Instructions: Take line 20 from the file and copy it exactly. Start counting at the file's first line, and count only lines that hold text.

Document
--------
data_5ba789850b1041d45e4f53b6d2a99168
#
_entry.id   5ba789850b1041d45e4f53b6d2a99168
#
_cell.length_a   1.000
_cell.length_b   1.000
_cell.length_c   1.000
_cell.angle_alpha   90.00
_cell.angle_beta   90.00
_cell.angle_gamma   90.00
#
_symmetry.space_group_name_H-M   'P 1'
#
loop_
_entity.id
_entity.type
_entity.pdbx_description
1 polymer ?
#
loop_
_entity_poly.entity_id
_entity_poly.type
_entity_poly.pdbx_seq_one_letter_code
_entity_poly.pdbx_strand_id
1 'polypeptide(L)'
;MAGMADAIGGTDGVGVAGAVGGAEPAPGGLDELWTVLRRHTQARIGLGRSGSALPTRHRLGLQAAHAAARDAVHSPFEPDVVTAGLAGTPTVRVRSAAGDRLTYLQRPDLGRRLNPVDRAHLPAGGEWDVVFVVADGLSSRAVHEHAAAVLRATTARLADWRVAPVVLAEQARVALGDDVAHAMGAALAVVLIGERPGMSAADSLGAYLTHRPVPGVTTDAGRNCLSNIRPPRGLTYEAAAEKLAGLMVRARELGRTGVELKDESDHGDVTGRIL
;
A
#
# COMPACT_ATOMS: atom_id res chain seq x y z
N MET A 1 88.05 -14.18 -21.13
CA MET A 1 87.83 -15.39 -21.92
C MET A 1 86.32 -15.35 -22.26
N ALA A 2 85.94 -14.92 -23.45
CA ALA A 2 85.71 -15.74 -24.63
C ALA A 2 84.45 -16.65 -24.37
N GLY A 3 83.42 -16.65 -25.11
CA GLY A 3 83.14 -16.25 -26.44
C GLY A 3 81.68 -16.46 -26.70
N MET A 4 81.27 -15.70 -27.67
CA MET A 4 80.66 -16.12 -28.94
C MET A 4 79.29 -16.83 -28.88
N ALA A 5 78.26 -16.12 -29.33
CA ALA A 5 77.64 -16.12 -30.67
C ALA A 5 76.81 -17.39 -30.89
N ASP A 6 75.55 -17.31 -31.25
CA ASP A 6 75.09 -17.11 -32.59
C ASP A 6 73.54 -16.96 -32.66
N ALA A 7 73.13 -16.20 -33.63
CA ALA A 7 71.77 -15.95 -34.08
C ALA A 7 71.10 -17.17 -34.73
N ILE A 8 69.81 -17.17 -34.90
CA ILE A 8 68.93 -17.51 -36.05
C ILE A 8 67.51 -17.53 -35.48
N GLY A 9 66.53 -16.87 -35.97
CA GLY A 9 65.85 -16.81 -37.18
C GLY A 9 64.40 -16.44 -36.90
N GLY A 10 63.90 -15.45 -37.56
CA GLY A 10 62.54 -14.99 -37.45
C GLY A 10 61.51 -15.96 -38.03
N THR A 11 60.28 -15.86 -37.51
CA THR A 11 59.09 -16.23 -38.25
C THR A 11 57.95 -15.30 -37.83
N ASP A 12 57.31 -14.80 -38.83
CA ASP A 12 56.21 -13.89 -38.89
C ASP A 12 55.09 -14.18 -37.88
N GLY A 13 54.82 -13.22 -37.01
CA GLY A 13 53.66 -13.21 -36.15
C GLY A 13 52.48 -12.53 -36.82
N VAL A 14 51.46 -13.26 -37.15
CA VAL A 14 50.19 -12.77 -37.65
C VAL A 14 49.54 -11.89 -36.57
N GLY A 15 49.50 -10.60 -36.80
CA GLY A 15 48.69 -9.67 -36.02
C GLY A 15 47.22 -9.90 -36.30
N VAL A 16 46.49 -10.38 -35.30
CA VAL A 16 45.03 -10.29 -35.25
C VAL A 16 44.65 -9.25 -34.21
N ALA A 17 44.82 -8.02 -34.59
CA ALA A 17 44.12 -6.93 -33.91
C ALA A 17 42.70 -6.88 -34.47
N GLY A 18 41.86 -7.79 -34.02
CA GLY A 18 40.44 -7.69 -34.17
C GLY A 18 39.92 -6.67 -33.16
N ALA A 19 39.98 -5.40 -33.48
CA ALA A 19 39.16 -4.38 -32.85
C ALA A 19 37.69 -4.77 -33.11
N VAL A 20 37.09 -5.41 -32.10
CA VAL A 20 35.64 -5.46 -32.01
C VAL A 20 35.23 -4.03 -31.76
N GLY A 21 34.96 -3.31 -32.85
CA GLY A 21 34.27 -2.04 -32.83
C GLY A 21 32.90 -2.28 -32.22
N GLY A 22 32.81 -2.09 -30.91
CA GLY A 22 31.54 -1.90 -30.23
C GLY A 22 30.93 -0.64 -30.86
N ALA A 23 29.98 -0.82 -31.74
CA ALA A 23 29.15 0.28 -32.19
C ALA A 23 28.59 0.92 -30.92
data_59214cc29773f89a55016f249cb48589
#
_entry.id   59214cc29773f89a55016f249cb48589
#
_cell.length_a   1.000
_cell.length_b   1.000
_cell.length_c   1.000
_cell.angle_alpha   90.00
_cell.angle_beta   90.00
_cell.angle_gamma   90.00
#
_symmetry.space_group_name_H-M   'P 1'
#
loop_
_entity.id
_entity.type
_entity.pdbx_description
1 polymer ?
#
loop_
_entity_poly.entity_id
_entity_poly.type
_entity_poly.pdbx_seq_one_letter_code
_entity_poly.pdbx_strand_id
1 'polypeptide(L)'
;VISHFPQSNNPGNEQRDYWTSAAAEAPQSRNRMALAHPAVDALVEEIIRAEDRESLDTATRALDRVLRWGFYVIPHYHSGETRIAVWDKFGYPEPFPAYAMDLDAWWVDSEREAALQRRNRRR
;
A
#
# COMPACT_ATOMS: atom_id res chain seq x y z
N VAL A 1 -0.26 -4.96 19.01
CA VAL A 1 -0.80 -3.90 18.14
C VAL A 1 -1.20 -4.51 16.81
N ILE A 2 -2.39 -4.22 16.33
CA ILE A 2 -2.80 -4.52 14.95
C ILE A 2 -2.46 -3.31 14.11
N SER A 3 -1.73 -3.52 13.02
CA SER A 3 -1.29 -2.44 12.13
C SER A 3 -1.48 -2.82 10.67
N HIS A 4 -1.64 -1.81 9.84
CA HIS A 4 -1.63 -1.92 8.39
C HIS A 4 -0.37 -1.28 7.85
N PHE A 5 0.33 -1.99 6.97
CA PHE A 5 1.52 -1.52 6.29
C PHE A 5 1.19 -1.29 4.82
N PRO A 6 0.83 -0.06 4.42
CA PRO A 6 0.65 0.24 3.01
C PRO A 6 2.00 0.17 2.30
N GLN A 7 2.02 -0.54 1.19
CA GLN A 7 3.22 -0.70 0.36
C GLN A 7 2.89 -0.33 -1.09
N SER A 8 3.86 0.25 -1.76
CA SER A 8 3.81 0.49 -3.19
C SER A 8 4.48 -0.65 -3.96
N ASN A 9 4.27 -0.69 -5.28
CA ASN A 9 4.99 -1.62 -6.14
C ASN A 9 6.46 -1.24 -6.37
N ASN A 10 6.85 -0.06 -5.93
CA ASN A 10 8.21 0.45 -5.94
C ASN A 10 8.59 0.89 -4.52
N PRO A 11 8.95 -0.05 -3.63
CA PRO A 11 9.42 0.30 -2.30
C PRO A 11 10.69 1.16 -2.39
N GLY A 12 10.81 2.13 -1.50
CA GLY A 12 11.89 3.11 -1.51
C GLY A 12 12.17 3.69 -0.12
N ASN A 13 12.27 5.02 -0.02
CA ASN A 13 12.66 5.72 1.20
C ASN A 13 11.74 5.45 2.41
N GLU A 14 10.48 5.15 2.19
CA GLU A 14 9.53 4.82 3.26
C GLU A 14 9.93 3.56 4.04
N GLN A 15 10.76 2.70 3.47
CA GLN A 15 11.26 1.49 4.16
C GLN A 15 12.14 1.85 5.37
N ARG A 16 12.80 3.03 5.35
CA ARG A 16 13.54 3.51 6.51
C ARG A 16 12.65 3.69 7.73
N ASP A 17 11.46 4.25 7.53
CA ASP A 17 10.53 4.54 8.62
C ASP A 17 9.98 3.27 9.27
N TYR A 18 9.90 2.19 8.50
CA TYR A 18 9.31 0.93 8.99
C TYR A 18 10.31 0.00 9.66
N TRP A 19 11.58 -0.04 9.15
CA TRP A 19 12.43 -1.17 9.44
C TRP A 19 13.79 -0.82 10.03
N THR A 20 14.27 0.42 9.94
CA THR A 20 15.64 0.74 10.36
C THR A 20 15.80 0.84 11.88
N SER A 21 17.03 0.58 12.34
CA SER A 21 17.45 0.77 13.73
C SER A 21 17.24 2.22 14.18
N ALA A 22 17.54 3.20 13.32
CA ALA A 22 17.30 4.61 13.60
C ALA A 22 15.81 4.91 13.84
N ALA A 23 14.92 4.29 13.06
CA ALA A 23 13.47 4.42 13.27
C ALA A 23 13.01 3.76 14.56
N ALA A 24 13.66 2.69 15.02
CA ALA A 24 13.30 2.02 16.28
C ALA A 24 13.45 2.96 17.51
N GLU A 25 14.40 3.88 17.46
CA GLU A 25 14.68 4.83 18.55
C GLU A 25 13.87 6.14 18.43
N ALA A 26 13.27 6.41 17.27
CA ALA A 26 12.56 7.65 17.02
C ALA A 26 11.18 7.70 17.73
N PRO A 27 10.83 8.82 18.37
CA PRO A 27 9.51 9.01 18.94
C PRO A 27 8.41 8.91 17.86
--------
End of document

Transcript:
loop_